When Roseanne Barr made the social media remarks that led to her show’s cancellation, it cost more than 200 people their jobs. In this case, because the scandal was so public, these writers, actors, crew members and other workers will not be tainted with association. But in lesser known cases, it can happen.
If you work in a business that goes bankrupt because someone (or maybe a lot of people) did something wrong, it could affect your ability to work. It’s not fair, but sometimes when a dark cloud surrounds a business it can taint everyone involved.
To counter this, there are steps you can take. What you can’t do is put your head in the sand. If you’ve worked for a company or a boss overthrown by a scandal, you need to be proactive.
Go out there
It’s hard to explain in a resume or cover letter that, yes, you worked for Harvey Weinstein, but, no, you had no idea what he was doing behind closed doors. This is an extreme example, but it shows how scandal can taint people even if they have nothing to do with bad deeds.
If this is your case, the best remedy is to network and ask potential employers to get to know you. If you proactively meet people who might hire you, you can get ahead of their questions and answer their potential questions about your past. In person, it’s much easier to explain that you were as surprised as everyone else when the scandal became public, or to detail how far removed you were from it.
Prepare professional references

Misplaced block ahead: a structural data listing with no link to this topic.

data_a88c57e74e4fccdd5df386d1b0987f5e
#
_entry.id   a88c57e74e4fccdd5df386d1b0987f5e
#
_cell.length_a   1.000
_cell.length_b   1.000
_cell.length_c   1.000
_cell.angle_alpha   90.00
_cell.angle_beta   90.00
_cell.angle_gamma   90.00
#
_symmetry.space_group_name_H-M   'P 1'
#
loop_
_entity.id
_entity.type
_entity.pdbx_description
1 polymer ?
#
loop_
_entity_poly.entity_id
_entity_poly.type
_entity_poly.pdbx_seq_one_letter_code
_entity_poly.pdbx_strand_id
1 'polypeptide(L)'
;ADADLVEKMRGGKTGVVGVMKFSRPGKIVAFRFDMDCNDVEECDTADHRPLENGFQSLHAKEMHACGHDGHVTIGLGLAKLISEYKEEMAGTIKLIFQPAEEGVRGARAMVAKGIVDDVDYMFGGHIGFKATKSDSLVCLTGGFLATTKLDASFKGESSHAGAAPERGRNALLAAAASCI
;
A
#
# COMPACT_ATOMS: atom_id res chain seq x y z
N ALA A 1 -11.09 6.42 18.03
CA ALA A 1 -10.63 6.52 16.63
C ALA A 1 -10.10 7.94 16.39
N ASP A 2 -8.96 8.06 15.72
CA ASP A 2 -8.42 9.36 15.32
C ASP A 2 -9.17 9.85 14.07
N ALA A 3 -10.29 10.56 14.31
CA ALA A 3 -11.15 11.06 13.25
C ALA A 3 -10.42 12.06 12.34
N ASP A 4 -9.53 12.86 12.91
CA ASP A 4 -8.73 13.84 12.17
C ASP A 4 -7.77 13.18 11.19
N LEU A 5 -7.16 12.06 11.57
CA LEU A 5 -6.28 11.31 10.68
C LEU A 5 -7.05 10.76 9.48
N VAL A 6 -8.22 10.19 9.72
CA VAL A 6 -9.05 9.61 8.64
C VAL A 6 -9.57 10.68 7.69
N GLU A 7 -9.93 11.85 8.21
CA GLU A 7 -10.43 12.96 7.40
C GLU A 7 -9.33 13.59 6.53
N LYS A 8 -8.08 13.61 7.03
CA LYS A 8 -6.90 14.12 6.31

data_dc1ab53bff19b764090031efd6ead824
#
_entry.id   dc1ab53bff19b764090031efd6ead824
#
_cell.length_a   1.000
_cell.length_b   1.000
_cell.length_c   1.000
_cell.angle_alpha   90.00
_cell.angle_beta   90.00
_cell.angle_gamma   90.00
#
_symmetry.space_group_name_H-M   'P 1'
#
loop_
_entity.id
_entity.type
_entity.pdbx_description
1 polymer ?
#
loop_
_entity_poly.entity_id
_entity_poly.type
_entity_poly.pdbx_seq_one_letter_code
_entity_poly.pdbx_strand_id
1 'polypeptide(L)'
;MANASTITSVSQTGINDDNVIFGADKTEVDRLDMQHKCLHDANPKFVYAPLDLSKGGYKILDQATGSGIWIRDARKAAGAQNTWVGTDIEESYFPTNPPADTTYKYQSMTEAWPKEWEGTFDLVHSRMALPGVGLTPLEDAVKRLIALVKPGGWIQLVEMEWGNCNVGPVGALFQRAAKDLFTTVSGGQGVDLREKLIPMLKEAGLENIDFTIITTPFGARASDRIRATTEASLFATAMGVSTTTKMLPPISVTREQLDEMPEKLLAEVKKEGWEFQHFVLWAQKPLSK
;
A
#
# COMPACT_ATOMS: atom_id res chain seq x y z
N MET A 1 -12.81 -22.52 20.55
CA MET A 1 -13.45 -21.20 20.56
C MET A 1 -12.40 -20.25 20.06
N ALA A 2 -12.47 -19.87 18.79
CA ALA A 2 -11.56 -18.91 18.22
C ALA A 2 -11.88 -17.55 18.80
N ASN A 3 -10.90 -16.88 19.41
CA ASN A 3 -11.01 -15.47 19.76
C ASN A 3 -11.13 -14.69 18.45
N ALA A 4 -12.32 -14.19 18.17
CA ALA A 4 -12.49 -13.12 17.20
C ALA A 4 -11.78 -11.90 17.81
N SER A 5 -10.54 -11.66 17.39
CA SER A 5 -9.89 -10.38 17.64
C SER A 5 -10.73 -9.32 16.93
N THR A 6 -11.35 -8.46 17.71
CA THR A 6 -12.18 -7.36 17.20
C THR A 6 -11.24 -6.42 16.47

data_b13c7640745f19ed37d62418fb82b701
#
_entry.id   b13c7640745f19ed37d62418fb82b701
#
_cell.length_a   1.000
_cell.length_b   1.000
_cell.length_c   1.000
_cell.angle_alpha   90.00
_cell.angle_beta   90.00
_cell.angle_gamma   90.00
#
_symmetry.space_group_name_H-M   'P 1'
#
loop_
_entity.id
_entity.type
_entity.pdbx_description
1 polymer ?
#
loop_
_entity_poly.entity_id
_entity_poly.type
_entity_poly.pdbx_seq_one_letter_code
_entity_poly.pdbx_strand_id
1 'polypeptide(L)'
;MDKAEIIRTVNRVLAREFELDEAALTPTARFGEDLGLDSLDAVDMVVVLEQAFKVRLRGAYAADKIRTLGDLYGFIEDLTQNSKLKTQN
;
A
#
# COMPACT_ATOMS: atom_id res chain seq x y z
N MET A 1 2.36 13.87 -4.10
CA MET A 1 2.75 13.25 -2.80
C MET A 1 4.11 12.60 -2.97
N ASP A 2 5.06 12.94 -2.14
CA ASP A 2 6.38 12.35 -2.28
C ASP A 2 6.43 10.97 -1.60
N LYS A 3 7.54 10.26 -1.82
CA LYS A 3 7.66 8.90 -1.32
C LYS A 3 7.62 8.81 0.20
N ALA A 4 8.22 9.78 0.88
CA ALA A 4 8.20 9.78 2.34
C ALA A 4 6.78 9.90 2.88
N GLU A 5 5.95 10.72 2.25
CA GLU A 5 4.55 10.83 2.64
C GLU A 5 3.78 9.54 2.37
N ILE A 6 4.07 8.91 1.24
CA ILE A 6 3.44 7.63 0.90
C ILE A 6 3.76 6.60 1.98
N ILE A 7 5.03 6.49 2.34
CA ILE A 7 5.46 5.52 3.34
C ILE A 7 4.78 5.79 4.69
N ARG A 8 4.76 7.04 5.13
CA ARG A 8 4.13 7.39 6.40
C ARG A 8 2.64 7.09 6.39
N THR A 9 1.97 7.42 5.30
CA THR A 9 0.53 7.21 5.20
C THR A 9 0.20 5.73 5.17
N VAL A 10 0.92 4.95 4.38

In many cases, check the references is a formality. If you’ve worked in a scandal-ridden company, however, having people who can vouch for your character becomes much more important.
If you’re having trouble securing interviews, you may want your professional references – people who can attest to your impeccable work and integrity – to be part of your networking process. Have these contacts contact people who may be hiring on your behalf.
Take a temporary job
Sometimes it makes sense not to look for a full time job. If you’re having trouble getting hired, you may want to consider taking a job as a consultant or even embarking on a volunteer project. The goal is to have an entry on your CV that gives you some distance from your scandal-affected former employer.
It’s important that whatever you do is meaningful and fits with your career story. This is the opportunity to allow a company to see some of your work without committing yourself. And, at worst, it’s a chance to have another referral / lawyer on your side.
It’s about being proactive
When a company posts a job posting, in many cases the hiring manager is inundated with resumes and cover letters. For this reason, the hiring person may look for reasons not to hire you. Even something as small as having your last scandalous employer could land you on the discard pile.
To avoid this, you have to be active. All of the above steps go beyond just applying for a job. If you take some, you should be able to get past any unfortunate events that have tainted you by association.